CHARLESTON, S.C. (WCSC) - South Carolina state health officials say while more vaccines continue to arrive in the state, doses are limited.
As of Tuesday, The South Carolina Department of Health and Environmental Control said the state received 112,125 doses of the Pfizer-BioNTech vaccine and 31,511 doses have been administered.
State Senator Marlon Kimpson says he recently joined a partisan group of state legislatures who are calling on DHEC to put fourth what they call a “viable plan” to get people vaccinated in South Carolina.
DHEC officials said they continue to rollout their “state’s carefully crafted vaccination plan.” You can view it here. Some state lawmakers say they expected more of those doses to already be administered.
“We should be operating 24/7 with every state agency who has the capacity to administer the vaccine and coordinate with the private facilities,” Kimpson said.
DHEC says South Carolina is above the national average for vaccination administrations. State health official say the statewide vaccination percentage per doses received by the federal government is at 31 percent. They say the national average is 19 percent and that South Carolina is nearly double that of other southeastern states.
“We are in a pandemic a deadly pandemic and we have to make sure we have all hands-on deck 24/7,” Kimpson said.
State health officials say shots are administered each day.
According to DHEC, South Carolina will continue to receive weekly doses of Pfizer-BioNTech vaccine. They say the number of doses the state receives each week is expected to vary and won’t be known for certain until the vaccine shipments are received from the federal government.
State health officials say the state received 84,500 doses of the Moderna vaccine for long-term care facilities. The vaccines allocated to the Centers for Disease and Control and Prevention Longterm Care program and works with CVS and Walgreens Pharmacies to administer them. DHEC says it dedicates doses of the state’s vaccine to the program and has a limited role in the federal program.
“We’re going to be talking about pulling kids out of school, we’re going to be talking about closing businesses the beaches and locking up the boat ways if South Carolinas don’t get vaccinated,” Kimpson said.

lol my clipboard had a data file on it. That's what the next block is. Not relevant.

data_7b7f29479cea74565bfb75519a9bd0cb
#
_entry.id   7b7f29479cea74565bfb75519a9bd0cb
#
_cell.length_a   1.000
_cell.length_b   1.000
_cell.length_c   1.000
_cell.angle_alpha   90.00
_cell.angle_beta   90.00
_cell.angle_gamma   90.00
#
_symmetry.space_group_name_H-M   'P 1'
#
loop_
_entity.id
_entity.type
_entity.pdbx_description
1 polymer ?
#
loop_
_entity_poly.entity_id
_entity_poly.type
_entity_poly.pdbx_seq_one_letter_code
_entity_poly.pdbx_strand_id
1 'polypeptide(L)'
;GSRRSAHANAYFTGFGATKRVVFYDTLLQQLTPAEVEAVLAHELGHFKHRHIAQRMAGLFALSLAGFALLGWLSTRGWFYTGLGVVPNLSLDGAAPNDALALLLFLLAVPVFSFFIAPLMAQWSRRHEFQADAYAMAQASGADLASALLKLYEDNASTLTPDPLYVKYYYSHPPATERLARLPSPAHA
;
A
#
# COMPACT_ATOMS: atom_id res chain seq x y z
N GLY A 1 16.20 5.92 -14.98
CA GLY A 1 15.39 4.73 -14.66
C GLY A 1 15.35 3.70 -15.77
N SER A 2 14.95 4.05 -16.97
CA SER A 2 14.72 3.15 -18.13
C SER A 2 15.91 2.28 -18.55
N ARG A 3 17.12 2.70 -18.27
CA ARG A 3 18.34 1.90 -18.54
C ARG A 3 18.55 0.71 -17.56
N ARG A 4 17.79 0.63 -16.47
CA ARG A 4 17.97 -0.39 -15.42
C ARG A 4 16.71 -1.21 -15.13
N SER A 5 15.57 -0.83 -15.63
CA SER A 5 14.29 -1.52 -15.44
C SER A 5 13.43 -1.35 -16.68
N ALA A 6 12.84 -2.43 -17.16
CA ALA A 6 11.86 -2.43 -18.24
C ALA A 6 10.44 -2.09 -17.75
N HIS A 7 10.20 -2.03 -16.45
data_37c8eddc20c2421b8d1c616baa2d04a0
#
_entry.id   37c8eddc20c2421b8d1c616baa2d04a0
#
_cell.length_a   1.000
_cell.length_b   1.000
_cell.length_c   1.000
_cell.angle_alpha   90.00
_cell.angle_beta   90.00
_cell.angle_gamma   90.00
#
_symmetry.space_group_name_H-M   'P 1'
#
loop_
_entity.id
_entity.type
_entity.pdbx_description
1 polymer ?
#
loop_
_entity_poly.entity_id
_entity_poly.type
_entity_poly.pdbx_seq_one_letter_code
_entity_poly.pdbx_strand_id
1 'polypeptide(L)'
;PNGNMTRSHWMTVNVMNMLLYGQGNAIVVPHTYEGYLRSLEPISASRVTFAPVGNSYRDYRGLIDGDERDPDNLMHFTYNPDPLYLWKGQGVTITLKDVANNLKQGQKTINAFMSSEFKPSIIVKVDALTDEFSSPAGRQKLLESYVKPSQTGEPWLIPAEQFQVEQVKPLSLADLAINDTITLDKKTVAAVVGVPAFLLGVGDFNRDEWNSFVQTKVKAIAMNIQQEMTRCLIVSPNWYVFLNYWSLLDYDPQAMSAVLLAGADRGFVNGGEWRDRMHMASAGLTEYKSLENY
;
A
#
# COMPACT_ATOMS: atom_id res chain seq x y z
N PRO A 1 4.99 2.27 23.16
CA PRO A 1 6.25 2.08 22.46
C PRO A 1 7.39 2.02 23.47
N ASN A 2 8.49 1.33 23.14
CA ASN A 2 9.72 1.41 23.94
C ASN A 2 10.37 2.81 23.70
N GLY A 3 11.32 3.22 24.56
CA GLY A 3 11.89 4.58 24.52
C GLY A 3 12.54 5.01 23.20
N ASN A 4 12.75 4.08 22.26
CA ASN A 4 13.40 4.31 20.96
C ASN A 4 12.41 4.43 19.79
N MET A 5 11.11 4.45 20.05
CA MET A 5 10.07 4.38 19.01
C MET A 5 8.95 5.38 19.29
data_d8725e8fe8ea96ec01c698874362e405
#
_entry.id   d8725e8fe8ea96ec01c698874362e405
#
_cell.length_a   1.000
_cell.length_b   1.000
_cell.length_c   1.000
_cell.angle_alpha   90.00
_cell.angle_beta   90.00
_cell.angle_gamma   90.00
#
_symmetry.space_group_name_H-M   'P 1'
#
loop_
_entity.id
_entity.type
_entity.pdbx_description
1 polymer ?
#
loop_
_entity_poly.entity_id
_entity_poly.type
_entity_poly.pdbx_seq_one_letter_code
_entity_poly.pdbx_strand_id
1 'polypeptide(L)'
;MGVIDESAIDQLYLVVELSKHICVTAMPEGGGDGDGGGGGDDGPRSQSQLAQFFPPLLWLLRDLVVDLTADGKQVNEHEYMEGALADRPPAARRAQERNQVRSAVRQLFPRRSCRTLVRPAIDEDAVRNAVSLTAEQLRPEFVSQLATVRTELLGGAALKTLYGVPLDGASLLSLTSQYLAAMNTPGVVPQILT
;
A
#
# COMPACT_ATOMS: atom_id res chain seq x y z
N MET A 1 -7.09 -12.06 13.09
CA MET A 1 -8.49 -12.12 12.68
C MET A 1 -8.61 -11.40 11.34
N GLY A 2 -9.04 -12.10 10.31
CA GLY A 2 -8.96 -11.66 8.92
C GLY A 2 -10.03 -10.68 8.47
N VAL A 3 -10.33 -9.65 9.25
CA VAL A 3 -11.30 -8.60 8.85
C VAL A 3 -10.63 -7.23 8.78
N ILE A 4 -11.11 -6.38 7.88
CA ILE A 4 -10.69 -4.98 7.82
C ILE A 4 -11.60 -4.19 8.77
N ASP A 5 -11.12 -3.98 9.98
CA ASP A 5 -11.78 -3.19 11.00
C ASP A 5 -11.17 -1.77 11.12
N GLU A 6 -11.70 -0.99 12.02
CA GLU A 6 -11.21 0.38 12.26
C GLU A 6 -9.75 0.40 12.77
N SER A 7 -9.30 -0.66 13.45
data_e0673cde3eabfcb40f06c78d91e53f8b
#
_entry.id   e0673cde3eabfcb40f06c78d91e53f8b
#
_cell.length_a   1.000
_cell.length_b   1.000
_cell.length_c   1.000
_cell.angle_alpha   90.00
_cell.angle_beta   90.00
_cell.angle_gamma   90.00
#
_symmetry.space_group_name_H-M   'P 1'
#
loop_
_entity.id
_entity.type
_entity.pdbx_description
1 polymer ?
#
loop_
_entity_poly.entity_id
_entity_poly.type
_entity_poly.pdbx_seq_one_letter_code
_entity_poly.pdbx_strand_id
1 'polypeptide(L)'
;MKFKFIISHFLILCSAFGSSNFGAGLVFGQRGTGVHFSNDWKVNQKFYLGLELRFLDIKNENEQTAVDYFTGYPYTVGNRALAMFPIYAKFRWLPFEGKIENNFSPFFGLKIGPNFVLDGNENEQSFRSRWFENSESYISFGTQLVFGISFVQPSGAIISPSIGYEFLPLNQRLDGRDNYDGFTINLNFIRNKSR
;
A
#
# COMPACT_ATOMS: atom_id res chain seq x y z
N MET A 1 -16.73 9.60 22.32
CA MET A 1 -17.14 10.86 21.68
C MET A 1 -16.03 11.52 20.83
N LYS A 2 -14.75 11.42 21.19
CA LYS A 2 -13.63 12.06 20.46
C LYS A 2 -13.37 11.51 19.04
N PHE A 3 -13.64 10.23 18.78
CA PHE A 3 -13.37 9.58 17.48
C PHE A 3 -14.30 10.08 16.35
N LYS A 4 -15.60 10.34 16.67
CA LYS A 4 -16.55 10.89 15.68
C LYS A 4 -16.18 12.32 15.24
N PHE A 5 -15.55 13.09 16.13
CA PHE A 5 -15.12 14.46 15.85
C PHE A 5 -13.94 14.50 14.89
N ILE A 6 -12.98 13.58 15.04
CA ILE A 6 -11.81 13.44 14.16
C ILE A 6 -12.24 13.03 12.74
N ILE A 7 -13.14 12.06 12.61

South Carolina State Epidemiologist Dr. Linda Bell says it is unknown the amount of time before everyone who would like to be vaccinated can receive the vaccine.
On Dec. 7, state health officials say the federal government indicated that South Carolina would receive 200,000 to 300,000 doses by the end of the year, but that it was subject to change.
“We are calling on all South Carolinians to continue to be patient and understand that an endeavor like this will take many weeks to complete the initial phases and months to achieve our ultimate goal of coverage for the population,” Bell said. “When it’s my turn, I’ll be among the first in line waiting to receive the vaccine, but until then, I’ll continue to take the daily actions that protect myself, my loved ones and my community. It is incumbent upon each of us to wear our masks, stay physically distanced, get tested regularly and stay home if we’re ill with any symptoms.”
DHEC says it will continue to provide regular updates on the COVID-19 vaccine in South Carolina.
Kimpson says he’s talked with retired nurses who say they would help administer the vaccine if there were opportunities for it.
Live 5′s News reached out to DHEC to get more information about the vaccination administering process.
We reached out to Senator Sandy Senn about the vaccination concerns. Her contact at DHEC says the majority of doses were shipped directly to healthcare facilities and that it’s their responsibility to administer them, not DHEC.